The United Nations has revealed that four missing women’s rights activists were released by “de facto authorities” in Afghanistan, following weeks of worry and uncertainty.
Since regaining power in August 2021, the Taliban have been cracking down on women activists by dispersing rallies, detaining critics and beating local journalists who dare to report on unsanctioned protests.
Tamana Zaryabi Paryani, Parwana Ibrahimkhel, Zahra Mohammadi and Mursal Ayar went missing four weeks ago after attending an anti-Taliban rally but the Taliban, who is still unrecognised by any country as the government, deny any accusations of detaining them.
On Sunday (13 February), the United Nations Assistance Mission in Afghanistan (UNAMA) tweeted: “After a long period of uncertainty about their whereabouts and safety, the four ‘disappeared’ Afghan women activists, as well as their relatives who also went missing, have all been released by the de facto authorities…”
Ibrahimkhel, who went missing on January 19 along with Paryani after attending a rally in Kabul calling for the rights of women and girls to work and education, was released on Friday (11 February) according to AFP.
Mohammadi and Ayar went missing weeks after Ibrahimkhel and Paryani. Relatives of the women activists also went missing.
Before Paryani went missing, footage circulated online showing her in distress and claiming Taliban fighters were at her door.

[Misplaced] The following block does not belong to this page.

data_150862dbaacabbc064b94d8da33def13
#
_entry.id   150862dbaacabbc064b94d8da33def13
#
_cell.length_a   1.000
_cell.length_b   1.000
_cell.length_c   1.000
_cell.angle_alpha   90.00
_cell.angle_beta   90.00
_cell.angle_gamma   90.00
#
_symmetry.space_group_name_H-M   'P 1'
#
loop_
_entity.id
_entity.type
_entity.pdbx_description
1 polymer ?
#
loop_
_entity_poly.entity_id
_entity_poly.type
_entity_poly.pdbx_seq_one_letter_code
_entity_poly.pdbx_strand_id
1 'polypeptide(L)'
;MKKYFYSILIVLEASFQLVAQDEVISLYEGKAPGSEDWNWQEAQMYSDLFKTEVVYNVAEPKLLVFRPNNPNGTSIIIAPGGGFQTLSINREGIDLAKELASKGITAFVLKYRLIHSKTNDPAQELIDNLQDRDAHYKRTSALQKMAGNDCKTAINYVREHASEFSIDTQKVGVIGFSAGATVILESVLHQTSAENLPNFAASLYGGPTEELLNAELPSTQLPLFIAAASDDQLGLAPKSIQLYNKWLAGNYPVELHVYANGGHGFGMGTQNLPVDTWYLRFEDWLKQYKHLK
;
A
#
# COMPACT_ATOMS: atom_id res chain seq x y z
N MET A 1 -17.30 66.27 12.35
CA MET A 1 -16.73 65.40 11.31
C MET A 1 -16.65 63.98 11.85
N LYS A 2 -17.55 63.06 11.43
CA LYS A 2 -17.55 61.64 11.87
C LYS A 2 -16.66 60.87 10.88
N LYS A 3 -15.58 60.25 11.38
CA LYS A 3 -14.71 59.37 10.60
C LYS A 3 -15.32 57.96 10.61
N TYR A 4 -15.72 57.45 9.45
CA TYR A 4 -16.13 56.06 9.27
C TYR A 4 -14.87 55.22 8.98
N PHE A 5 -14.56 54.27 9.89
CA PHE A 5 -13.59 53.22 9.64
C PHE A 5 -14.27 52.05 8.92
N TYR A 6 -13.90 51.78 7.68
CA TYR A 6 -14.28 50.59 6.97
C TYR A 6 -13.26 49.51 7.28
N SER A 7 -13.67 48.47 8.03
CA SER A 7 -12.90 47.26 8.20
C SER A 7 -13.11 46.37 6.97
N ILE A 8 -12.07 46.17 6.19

Paryani shouts out in the video: “Kindly help! Taliban have come to our home in Parwan 2. My sisters are at home.” She continues: “If you want to talk, we’ll talk tomorrow. I cannot meet you in the night with these girls. I don’t want to [open the door]… Please! Help, help!”
A Taliban spokesperson replied to AFP recently, stating that the government had the right “to arrest and detain dissidents or those who break the law” following a ban on unsanctioned protests introduced soon after the Taliban took control of the country.
The Taliban had promised a softer stint in power this time round, compared to their first time from 1996-2001.
However, as predicted, authorities have imposed several restrictions on women and have frequently released guidelines on how women “should behave”. Women have mostly been barred from government sector jobs and the majority of girls’ secondary schools have remained shut. The authorities have also issued an order that women and girls cannot travel between cities and towns unless accompanied by a male relative. Furthermore, posters have been put up across Afghanistan encouraging women to wear the all-covering burqa.
The Taliban has sought to invisibilise and ostracise women who are fighting for the right to work, for education and to live freely. The fight women face today in Afghanistan spills from the workplace, into the community and the home and they face every hurdle to simply live their lives.
Liberal Western governments in the past (namely the Bush administration) have used women’s rights as a justification for invasion. However, all this really serves is to transform women activists into the perfect victim, making them passive and stripping them of their right to fight for their own cause, without the grip of neo-colonialism.
This debate also ignores the US’ (and other governments’) historical use of rape as a weapon of terror against women in the Global South, thus serving as a cover to the crimes the US uses to silence and asphyxiate mass women’s movements in these nations.
Curiously, the US and UN only seem to enter talks with the Taliban, who are oppressing women, but no one ever really hears about the UN engaging with women’s organisations.
I wonder why.
Georgina Andrews, is a member of the YCL’s Merseyside branch